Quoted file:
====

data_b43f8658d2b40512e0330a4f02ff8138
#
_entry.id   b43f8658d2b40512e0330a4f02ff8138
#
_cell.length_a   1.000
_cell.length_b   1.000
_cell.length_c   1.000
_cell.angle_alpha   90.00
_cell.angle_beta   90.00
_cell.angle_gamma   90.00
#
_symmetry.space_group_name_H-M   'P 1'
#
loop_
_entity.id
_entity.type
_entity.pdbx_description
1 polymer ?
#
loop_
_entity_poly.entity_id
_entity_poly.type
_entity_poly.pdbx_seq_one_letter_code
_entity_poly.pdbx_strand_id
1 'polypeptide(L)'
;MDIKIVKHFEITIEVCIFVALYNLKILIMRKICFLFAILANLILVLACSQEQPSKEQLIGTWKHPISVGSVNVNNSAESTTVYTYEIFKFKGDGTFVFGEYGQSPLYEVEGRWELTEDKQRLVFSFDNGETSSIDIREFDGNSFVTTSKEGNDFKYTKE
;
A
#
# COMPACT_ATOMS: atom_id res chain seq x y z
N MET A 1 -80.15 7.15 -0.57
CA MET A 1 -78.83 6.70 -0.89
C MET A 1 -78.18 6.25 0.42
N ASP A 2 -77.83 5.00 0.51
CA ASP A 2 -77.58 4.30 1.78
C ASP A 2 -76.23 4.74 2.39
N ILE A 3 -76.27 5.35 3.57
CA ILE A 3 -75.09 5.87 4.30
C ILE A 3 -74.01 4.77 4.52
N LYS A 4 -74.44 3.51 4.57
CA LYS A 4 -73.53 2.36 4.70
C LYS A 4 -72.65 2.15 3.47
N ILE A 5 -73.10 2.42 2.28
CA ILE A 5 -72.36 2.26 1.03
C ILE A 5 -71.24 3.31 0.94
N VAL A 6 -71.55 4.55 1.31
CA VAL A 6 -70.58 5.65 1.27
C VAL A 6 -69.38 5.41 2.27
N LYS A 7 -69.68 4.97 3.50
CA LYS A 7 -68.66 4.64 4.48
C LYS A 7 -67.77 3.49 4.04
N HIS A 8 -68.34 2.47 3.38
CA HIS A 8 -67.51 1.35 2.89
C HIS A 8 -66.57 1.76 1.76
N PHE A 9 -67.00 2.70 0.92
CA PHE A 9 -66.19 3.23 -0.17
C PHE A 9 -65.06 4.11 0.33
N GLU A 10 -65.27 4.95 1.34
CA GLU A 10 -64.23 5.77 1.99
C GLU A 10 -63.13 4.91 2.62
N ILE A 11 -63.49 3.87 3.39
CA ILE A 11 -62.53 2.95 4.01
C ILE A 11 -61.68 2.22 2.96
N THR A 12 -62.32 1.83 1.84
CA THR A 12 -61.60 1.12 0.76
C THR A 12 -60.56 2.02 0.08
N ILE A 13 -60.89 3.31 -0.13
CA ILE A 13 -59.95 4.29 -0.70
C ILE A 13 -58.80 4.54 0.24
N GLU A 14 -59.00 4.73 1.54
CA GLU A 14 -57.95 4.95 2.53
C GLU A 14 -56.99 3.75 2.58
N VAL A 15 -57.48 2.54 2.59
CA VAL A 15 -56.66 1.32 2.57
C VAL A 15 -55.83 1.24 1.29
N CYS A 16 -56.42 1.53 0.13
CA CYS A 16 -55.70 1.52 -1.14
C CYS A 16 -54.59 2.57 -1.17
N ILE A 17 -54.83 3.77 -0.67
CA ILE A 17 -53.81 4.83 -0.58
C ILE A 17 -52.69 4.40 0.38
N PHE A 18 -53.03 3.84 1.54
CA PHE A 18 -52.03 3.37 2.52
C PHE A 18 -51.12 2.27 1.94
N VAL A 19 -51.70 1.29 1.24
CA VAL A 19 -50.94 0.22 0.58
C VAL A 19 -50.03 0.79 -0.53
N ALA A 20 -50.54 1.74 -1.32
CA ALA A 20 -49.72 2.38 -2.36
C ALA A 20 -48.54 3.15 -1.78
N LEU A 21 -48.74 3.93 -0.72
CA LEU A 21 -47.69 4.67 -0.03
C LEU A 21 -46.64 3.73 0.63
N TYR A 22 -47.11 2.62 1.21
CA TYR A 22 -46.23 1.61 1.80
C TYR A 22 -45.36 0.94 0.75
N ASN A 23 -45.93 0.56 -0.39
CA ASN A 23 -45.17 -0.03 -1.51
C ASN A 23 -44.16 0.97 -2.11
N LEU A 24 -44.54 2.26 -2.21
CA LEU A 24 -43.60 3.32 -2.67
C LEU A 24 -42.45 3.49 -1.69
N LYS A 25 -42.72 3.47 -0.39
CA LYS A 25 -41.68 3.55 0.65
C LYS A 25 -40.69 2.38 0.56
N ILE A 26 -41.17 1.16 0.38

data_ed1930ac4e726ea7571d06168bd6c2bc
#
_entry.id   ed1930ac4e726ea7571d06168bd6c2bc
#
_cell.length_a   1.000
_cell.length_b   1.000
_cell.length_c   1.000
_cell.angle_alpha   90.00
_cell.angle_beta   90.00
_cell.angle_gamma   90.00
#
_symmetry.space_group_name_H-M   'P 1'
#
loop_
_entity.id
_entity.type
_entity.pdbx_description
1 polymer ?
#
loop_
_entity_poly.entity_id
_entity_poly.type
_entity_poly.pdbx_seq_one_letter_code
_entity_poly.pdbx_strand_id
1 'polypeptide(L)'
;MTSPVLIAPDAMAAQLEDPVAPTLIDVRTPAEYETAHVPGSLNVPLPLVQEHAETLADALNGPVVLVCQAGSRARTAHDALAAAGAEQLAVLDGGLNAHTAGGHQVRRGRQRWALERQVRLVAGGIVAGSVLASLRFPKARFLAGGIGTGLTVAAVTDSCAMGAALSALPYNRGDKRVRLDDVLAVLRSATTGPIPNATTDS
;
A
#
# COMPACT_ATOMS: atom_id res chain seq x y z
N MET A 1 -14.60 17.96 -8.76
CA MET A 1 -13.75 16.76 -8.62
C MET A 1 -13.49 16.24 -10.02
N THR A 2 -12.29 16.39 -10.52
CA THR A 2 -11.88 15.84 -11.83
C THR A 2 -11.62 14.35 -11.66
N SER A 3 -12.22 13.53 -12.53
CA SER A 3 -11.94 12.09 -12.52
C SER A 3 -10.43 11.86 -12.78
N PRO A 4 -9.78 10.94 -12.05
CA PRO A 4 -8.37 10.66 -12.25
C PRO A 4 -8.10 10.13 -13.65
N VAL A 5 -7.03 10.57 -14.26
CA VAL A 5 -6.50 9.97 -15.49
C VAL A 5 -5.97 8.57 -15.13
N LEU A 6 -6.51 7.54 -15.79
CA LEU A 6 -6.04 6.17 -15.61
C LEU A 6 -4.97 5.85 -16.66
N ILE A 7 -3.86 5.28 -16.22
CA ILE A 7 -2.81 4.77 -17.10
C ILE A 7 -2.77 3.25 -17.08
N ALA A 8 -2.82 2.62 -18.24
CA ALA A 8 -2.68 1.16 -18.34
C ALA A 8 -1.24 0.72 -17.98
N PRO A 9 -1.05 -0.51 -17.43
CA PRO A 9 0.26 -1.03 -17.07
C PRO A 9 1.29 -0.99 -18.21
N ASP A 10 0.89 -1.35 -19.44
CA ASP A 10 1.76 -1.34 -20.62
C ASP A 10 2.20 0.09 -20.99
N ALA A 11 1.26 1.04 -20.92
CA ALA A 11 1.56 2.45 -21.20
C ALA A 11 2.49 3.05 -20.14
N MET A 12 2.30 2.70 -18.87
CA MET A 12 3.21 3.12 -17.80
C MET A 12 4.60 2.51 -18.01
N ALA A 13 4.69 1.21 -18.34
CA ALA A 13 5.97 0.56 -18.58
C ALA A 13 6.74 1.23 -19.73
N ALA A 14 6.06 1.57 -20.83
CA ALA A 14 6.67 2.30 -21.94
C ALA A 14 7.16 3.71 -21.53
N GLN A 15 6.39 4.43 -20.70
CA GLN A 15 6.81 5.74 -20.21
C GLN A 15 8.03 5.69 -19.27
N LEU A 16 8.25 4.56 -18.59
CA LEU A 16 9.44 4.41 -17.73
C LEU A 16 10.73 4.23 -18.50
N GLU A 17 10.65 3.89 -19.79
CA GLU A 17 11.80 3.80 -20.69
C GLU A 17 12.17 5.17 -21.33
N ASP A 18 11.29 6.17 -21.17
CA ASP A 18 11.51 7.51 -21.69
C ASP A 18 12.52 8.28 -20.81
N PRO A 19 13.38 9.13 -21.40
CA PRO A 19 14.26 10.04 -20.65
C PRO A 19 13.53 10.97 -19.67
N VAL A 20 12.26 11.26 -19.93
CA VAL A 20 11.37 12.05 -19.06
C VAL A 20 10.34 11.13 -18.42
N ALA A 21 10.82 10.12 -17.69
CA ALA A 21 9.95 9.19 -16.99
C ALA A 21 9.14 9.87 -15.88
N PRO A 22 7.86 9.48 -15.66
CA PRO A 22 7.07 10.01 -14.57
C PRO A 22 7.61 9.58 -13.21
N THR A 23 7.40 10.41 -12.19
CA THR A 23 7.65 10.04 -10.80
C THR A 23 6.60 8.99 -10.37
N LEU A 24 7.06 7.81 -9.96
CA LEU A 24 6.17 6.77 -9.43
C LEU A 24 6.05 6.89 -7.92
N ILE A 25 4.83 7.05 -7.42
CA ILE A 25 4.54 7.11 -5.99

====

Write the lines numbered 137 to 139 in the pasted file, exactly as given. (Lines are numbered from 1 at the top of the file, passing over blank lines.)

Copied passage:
N MET A 1 -14.60 17.96 -8.76
CA MET A 1 -13.75 16.76 -8.62
C MET A 1 -13.49 16.24 -10.02